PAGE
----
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The Amityville Horror (1979)

  • Synopsis: Newlyweds move into a large house where a mass murder was committed, and experience strange manifestations which drive them away.
  • Nominated: Best Original Score
  • Won: none.

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Altered States – 1980

  • Synopsis: In this 1980 sci-fi horror film, William Hurt plays Eddie Jessup, a scientist obsessed with discovering mankind’s true role in the universe. To this end, he submits himself to a series of mind-expanding experiments. By enclosing himself in a sensory-deprivation chamber and taking hallucinogenic drugs, Jessup hopes to explore different levels of human consciousness, but instead is devolved into an apelike monster.
  • Nominated: Best Original Score, Best Sound Mixing
  • Won: None

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An American Werewolf in London (1981)

  • Synopsis: David (David Naughton) and Jack (Griffin Dunne), two American college students, are backpacking through Britain when a large wolf attacks them. David survives with a bite, but Jack is brutally killed. As David heals in the hospital, he’s plagued by violent nightmares of his mutilated friend, who warns David that he is becoming a werewolf. When David discovers the horrible truth, he contemplates committing suicide before the next full moon causes him to transform from man to murderous beast.
  • Nominated: Best Makeup and Hairstyling Winner
  • Won: Best Makeup and Hairstyling Winner

In case you didn’t know, this was the very first award for Best Makeup.

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Poltergeist (1982)

  • Synopsis: A family’s home is haunted by a host of ghosts.
  • Nominated: Academy Award for Best Sound Editing, Academy Award for Best Visual Effects, Academy Award for Best Original Score
  • Won: None

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Aliens (1986)

  • Synopsis: 57 years after the original attack, Ripley and a crew of marines return to the planet to kill the remaining aliens that have slaughtered the colonists on the planet.
  • Nominated: Best Actress in a Leading Role – Sigourney Weaver, Best Sound Effects Editing, Best Visual Effects, Best Music, Best Sound, Best Film Editing, Best Art Direction/Set Decoration.
  • Won 2 Academy Awards: Best Sound Effects Editing, Best Visual Effects

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The Fly (1986)

  • Synopsis: When scientist Seth Brundle (Jeff Goldblum) completes his teleportation device, he decides to test its abilities on himself. Unbeknownst to him, a housefly slips in during the process, leading to a merger of man and insect. Initially, Brundle appears to have undergone a successful teleportation, but the fly’s cells begin to take over his body. As he becomes increasingly fly-like, Brundle’s girlfriend (Geena Davis) is horrified as the person she once loved deteriorates into a monster.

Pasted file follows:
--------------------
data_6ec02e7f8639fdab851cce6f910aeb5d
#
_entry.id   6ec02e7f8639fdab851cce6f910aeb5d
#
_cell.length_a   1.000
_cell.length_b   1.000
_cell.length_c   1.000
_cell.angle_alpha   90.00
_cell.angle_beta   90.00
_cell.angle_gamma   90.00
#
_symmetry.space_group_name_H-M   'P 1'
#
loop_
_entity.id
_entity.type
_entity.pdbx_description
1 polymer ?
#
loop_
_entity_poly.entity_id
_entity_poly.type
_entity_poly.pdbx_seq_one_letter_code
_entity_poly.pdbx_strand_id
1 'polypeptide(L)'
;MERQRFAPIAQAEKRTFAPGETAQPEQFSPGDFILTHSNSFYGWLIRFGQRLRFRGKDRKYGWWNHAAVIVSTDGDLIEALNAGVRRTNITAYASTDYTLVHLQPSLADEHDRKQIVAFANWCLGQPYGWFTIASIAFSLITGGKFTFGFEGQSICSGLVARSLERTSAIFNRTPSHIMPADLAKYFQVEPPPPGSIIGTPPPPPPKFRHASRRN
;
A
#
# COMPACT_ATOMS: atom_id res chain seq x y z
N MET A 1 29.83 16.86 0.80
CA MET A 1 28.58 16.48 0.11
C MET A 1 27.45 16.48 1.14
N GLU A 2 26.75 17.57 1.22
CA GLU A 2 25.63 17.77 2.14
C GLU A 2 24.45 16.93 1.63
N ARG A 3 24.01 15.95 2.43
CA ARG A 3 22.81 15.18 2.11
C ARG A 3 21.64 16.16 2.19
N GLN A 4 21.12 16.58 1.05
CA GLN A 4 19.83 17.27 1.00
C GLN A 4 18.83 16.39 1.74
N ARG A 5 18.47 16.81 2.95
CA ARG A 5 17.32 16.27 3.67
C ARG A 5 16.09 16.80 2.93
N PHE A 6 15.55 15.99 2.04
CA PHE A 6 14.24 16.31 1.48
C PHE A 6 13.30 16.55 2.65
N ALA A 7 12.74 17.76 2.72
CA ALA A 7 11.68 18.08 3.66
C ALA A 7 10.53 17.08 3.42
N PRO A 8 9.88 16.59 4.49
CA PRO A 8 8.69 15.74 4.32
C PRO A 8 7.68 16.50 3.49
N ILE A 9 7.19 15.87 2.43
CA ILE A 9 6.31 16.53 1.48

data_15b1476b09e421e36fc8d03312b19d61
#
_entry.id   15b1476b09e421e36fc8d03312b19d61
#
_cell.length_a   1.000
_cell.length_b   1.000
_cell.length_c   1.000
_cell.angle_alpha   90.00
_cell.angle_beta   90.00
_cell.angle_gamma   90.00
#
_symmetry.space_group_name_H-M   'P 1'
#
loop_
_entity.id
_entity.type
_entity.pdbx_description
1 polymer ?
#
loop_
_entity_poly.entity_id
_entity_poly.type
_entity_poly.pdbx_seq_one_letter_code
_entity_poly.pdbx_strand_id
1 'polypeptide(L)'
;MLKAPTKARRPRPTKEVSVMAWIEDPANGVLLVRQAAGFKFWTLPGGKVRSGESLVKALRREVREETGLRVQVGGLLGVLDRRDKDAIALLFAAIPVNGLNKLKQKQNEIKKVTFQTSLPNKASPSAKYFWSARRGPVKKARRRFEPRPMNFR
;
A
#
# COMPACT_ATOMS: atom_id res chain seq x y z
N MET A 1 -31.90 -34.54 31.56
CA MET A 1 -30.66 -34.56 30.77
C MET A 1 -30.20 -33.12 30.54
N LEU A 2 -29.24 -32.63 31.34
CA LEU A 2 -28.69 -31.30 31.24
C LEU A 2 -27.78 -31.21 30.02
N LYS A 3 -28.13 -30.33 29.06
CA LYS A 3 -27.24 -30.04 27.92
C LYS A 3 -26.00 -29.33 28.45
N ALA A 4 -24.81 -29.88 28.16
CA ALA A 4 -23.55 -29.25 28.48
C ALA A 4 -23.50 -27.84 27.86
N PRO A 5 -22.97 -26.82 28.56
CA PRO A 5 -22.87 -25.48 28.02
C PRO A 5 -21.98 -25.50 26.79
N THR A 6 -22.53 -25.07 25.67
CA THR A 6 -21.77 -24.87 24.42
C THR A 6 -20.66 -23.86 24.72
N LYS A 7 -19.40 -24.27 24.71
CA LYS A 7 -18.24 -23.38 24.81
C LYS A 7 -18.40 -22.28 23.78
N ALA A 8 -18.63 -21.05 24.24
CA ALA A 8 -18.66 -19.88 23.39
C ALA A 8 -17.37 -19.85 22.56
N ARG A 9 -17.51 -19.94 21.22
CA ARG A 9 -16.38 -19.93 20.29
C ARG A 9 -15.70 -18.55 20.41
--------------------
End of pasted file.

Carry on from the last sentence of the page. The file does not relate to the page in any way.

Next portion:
• Nominated: Best Makeup and Hairstyling
  • Won: Best Makeup and Hairstyling

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Misery (1990)

  • Synopsis: After a famous author is rescued from a car crash by a fan of his novels, he comes to realize that the care he is receiving is only the beginning of a nightmare of captivity and abuse.
  • Nominated: Best Actress in a Leading Role – Kathy Bates
  • Won: Best Actress in a Leading Role – Kathy Bates

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The Silence of the Lambs (1991)

  • Synopsis: A young F.B.I. cadet must confide in an incarcerated and manipulative killer to receive his help on catching another serial killer who skins his victims.
  • Nominated: Best Picture, Best Director – Jonathan Demme, Best Actor – Anthony Hopkins, Best Actress – Jodie Foster, Best Adapted Screenplay, Best Sound Mixing, Best Film Editing
  • Won 5 Academy Awards: Best Picture, Best Director – Jonathan Demme, Best Actor – Anthony Hopkins, Best Actress – Jodie Foster, Best Adapted Screenplay

The five awards listed above are what’s known as The Big Five. And The Silence of the Lambs is only the third film in history to win The big Five.

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The Addams Family (1991)

  • Synopsis: Con artists plan to fleece an eccentric family using an accomplice who claims to be their long-lost uncle.
  • Nominated: Best Costume Nominee
  • Won: none

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Bram Stoker’s Dracula (1992)

  • Synopsis:The vampire comes to England to seduce a visitor’s fiancée and inflict havoc in the foreign land.
  • Nominated: Best Costume Design – Eiko Ishioka (an actual legend, btw), Best Sound Editing, Best Makeup, Best Art Direction/Set Decoration
  • Won 3 Academy Awards: Best Costume Design, Best Sound Editing, Best Makeup

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Addams Family Values (1993)

  • Synopsis: A comical Gothic horror-movie-type family tries to rescue their beloved uncle from his gold-digging new love.